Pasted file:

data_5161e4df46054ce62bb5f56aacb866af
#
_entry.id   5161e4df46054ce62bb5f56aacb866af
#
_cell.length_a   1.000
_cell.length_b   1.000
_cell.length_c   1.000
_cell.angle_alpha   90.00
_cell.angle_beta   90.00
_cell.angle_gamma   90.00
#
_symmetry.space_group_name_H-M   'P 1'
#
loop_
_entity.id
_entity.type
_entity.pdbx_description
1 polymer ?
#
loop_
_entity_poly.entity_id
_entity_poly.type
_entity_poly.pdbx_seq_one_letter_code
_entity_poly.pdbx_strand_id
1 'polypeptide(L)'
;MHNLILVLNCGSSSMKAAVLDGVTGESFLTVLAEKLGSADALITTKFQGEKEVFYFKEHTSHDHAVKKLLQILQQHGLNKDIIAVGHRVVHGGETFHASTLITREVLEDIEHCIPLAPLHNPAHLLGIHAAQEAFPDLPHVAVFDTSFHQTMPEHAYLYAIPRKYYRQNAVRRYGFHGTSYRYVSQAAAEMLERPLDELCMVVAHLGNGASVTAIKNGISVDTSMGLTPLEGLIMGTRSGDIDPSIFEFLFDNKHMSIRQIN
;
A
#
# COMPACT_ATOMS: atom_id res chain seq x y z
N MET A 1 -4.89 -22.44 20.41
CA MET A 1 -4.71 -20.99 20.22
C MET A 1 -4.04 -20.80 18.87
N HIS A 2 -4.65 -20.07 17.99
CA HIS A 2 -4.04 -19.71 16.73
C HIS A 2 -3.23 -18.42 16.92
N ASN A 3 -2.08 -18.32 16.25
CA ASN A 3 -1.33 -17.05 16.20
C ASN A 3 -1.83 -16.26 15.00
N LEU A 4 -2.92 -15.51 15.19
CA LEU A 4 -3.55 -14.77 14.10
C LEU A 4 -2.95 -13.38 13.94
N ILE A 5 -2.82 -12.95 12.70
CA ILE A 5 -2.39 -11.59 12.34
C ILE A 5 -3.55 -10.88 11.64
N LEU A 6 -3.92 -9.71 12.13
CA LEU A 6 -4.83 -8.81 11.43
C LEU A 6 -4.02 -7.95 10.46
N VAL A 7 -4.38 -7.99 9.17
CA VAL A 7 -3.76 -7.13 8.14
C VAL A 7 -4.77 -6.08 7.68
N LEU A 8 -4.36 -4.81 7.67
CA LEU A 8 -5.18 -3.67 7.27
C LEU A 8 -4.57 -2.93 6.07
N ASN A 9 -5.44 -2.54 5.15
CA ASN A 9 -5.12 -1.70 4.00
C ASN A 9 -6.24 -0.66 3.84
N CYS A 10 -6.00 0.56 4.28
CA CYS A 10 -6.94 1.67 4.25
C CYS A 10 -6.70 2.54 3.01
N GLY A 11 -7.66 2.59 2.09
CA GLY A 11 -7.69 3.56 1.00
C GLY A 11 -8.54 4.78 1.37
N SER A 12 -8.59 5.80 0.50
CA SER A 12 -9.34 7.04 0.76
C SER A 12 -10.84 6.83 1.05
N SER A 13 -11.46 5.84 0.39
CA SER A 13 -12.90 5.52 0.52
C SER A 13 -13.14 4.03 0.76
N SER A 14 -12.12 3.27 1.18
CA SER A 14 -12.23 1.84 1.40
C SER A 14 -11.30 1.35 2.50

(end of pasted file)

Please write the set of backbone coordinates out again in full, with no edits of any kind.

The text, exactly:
data_5161e4df46054ce62bb5f56aacb866af
#
_entry.id   5161e4df46054ce62bb5f56aacb866af
#
_cell.length_a   1.000
_cell.length_b   1.000
_cell.length_c   1.000
_cell.angle_alpha   90.00
_cell.angle_beta   90.00
_cell.angle_gamma   90.00
#
_symmetry.space_group_name_H-M   'P 1'
#
loop_
_entity.id
_entity.type
_entity.pdbx_description
1 polymer ?
#
loop_
_entity_poly.entity_id
_entity_poly.type
_entity_poly.pdbx_seq_one_letter_code
_entity_poly.pdbx_strand_id
1 'polypeptide(L)'
;MHNLILVLNCGSSSMKAAVLDGVTGESFLTVLAEKLGSADALITTKFQGEKEVFYFKEHTSHDHAVKKLLQILQQHGLNKDIIAVGHRVVHGGETFHASTLITREVLEDIEHCIPLAPLHNPAHLLGIHAAQEAFPDLPHVAVFDTSFHQTMPEHAYLYAIPRKYYRQNAVRRYGFHGTSYRYVSQAAAEMLERPLDELCMVVAHLGNGASVTAIKNGISVDTSMGLTPLEGLIMGTRSGDIDPSIFEFLFDNKHMSIRQIN
;
A
#
# COMPACT_ATOMS: atom_id res chain seq x y z
N MET A 1 -4.89 -22.44 20.41
CA MET A 1 -4.71 -20.99 20.22
C MET A 1 -4.04 -20.80 18.87
N HIS A 2 -4.65 -20.07 17.99
CA HIS A 2 -4.04 -19.71 16.73
C HIS A 2 -3.23 -18.42 16.92
N ASN A 3 -2.08 -18.32 16.25
CA ASN A 3 -1.33 -17.05 16.20
C ASN A 3 -1.83 -16.26 15.00
N LEU A 4 -2.92 -15.51 15.19
CA LEU A 4 -3.55 -14.77 14.10
C LEU A 4 -2.95 -13.38 13.94
N ILE A 5 -2.82 -12.95 12.70
CA ILE A 5 -2.39 -11.59 12.34
C ILE A 5 -3.55 -10.88 11.64
N LEU A 6 -3.92 -9.71 12.13
CA LEU A 6 -4.83 -8.81 11.43
C LEU A 6 -4.02 -7.95 10.46
N VAL A 7 -4.38 -7.99 9.17
CA VAL A 7 -3.76 -7.13 8.14
C VAL A 7 -4.77 -6.08 7.68
N LEU A 8 -4.36 -4.81 7.67
CA LEU A 8 -5.18 -3.67 7.27
C LEU A 8 -4.57 -2.93 6.07
N ASN A 9 -5.44 -2.54 5.15
CA ASN A 9 -5.12 -1.70 4.00
C ASN A 9 -6.24 -0.66 3.84
N CYS A 10 -6.00 0.56 4.28
CA CYS A 10 -6.94 1.67 4.25
C CYS A 10 -6.70 2.54 3.01
N GLY A 11 -7.66 2.59 2.09
CA GLY A 11 -7.69 3.56 1.00
C GLY A 11 -8.54 4.78 1.37
N SER A 12 -8.59 5.80 0.50
CA SER A 12 -9.34 7.04 0.76
C SER A 12 -10.84 6.83 1.05
N SER A 13 -11.46 5.84 0.39
CA SER A 13 -12.90 5.52 0.52
C SER A 13 -13.14 4.03 0.76
N SER A 14 -12.12 3.27 1.18
CA SER A 14 -12.23 1.84 1.40
C SER A 14 -11.30 1.35 2.50